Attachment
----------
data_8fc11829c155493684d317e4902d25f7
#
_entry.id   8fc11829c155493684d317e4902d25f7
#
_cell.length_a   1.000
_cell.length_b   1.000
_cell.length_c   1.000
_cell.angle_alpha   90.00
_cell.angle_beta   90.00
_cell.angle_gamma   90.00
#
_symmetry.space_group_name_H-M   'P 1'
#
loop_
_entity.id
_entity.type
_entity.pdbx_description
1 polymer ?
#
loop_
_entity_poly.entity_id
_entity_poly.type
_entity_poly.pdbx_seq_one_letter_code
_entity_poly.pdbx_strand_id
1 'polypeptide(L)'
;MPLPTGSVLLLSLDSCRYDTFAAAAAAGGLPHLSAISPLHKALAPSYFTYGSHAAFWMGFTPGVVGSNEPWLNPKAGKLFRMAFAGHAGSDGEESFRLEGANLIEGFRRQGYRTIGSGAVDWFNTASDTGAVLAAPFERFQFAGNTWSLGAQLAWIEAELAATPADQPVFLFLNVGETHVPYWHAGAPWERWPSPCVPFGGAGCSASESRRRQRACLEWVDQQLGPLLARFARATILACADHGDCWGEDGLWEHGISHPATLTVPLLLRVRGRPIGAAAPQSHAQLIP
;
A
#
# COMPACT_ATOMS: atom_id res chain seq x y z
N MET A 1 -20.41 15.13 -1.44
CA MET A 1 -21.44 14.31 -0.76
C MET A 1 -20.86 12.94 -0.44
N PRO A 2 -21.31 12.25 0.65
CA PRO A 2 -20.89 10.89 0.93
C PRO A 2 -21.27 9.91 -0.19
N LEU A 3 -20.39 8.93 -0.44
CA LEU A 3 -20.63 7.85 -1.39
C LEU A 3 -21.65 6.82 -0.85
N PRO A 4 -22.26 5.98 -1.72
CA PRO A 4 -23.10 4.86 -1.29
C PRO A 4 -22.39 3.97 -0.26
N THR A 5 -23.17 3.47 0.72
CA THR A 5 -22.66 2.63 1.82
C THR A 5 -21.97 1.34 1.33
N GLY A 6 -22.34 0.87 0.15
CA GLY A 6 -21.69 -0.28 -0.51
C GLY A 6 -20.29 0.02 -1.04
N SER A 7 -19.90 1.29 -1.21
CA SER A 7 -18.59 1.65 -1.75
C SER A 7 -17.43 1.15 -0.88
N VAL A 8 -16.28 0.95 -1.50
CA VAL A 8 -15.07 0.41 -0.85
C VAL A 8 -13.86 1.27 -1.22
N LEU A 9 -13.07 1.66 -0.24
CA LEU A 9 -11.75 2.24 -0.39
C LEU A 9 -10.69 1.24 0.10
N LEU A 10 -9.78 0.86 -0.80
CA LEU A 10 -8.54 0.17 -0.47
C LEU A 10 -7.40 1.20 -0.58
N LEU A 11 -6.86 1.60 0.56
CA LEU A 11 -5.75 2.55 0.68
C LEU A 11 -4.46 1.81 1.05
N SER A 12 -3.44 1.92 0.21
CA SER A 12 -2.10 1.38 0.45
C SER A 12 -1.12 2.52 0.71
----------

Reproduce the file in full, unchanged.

data_8fc11829c155493684d317e4902d25f7
#
_entry.id   8fc11829c155493684d317e4902d25f7
#
_cell.length_a   1.000
_cell.length_b   1.000
_cell.length_c   1.000
_cell.angle_alpha   90.00
_cell.angle_beta   90.00
_cell.angle_gamma   90.00
#
_symmetry.space_group_name_H-M   'P 1'
#
loop_
_entity.id
_entity.type
_entity.pdbx_description
1 polymer ?
#
loop_
_entity_poly.entity_id
_entity_poly.type
_entity_poly.pdbx_seq_one_letter_code
_entity_poly.pdbx_strand_id
1 'polypeptide(L)'
;MPLPTGSVLLLSLDSCRYDTFAAAAAAGGLPHLSAISPLHKALAPSYFTYGSHAAFWMGFTPGVVGSNEPWLNPKAGKLFRMAFAGHAGSDGEESFRLEGANLIEGFRRQGYRTIGSGAVDWFNTASDTGAVLAAPFERFQFAGNTWSLGAQLAWIEAELAATPADQPVFLFLNVGETHVPYWHAGAPWERWPSPCVPFGGAGCSASESRRRQRACLEWVDQQLGPLLARFARATILACADHGDCWGEDGLWEHGISHPATLTVPLLLRVRGRPIGAAAPQSHAQLIP
;
A
#
# COMPACT_ATOMS: atom_id res chain seq x y z
N MET A 1 -20.41 15.13 -1.44
CA MET A 1 -21.44 14.31 -0.76
C MET A 1 -20.86 12.94 -0.44
N PRO A 2 -21.31 12.25 0.65
CA PRO A 2 -20.89 10.89 0.93
C PRO A 2 -21.27 9.91 -0.19
N LEU A 3 -20.39 8.93 -0.44
CA LEU A 3 -20.63 7.85 -1.39
C LEU A 3 -21.65 6.82 -0.85
N PRO A 4 -22.26 5.98 -1.72
CA PRO A 4 -23.10 4.86 -1.29
C PRO A 4 -22.39 3.97 -0.26
N THR A 5 -23.17 3.47 0.72
CA THR A 5 -22.66 2.63 1.82
C THR A 5 -21.97 1.34 1.33
N GLY A 6 -22.34 0.87 0.15
CA GLY A 6 -21.69 -0.28 -0.51
C GLY A 6 -20.29 0.02 -1.04
N SER A 7 -19.90 1.29 -1.21
CA SER A 7 -18.59 1.65 -1.75
C SER A 7 -17.43 1.15 -0.88
N VAL A 8 -16.28 0.95 -1.50
CA VAL A 8 -15.07 0.41 -0.85
C VAL A 8 -13.86 1.27 -1.22
N LEU A 9 -13.07 1.66 -0.24
CA LEU A 9 -11.75 2.24 -0.39
C LEU A 9 -10.69 1.24 0.10
N LEU A 10 -9.78 0.86 -0.80
CA LEU A 10 -8.54 0.17 -0.47
C LEU A 10 -7.40 1.20 -0.58
N LEU A 11 -6.86 1.60 0.56
CA LEU A 11 -5.75 2.55 0.68
C LEU A 11 -4.46 1.81 1.05
N SER A 12 -3.44 1.92 0.21
CA SER A 12 -2.10 1.38 0.45
C SER A 12 -1.12 2.52 0.71